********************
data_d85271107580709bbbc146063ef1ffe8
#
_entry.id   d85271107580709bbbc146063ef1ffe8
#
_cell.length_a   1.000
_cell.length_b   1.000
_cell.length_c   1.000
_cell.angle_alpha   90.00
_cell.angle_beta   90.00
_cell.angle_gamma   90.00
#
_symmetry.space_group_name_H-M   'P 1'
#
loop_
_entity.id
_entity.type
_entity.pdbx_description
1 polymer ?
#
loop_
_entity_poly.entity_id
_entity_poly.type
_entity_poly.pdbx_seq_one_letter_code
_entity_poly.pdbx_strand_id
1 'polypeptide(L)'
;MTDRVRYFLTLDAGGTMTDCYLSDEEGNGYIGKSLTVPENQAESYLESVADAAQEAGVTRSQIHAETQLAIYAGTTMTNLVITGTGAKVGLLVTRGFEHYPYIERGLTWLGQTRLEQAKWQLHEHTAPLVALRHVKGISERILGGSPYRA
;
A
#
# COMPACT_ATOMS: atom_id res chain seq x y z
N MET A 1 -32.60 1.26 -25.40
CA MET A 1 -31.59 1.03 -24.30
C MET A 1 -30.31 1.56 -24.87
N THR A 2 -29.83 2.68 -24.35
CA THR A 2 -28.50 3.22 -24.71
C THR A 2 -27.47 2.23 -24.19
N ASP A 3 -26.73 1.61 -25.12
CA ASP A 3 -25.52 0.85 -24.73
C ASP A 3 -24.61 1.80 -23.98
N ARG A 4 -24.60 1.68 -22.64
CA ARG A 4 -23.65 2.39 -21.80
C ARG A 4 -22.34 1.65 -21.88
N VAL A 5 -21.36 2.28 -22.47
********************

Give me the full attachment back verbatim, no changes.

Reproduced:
data_d85271107580709bbbc146063ef1ffe8
#
_entry.id   d85271107580709bbbc146063ef1ffe8
#
_cell.length_a   1.000
_cell.length_b   1.000
_cell.length_c   1.000
_cell.angle_alpha   90.00
_cell.angle_beta   90.00
_cell.angle_gamma   90.00
#
_symmetry.space_group_name_H-M   'P 1'
#
loop_
_entity.id
_entity.type
_entity.pdbx_description
1 polymer ?
#
loop_
_entity_poly.entity_id
_entity_poly.type
_entity_poly.pdbx_seq_one_letter_code
_entity_poly.pdbx_strand_id
1 'polypeptide(L)'
;MTDRVRYFLTLDAGGTMTDCYLSDEEGNGYIGKSLTVPENQAESYLESVADAAQEAGVTRSQIHAETQLAIYAGTTMTNLVITGTGAKVGLLVTRGFEHYPYIERGLTWLGQTRLEQAKWQLHEHTAPLVALRHVKGISERILGGSPYRA
;
A
#
# COMPACT_ATOMS: atom_id res chain seq x y z
N MET A 1 -32.60 1.26 -25.40
CA MET A 1 -31.59 1.03 -24.30
C MET A 1 -30.31 1.56 -24.87
N THR A 2 -29.83 2.68 -24.35
CA THR A 2 -28.50 3.22 -24.71
C THR A 2 -27.47 2.23 -24.19
N ASP A 3 -26.73 1.61 -25.12
CA ASP A 3 -25.52 0.85 -24.73
C ASP A 3 -24.61 1.80 -23.98
N ARG A 4 -24.60 1.68 -22.64
CA ARG A 4 -23.65 2.39 -21.80
C ARG A 4 -22.34 1.65 -21.88
N VAL A 5 -21.36 2.28 -22.47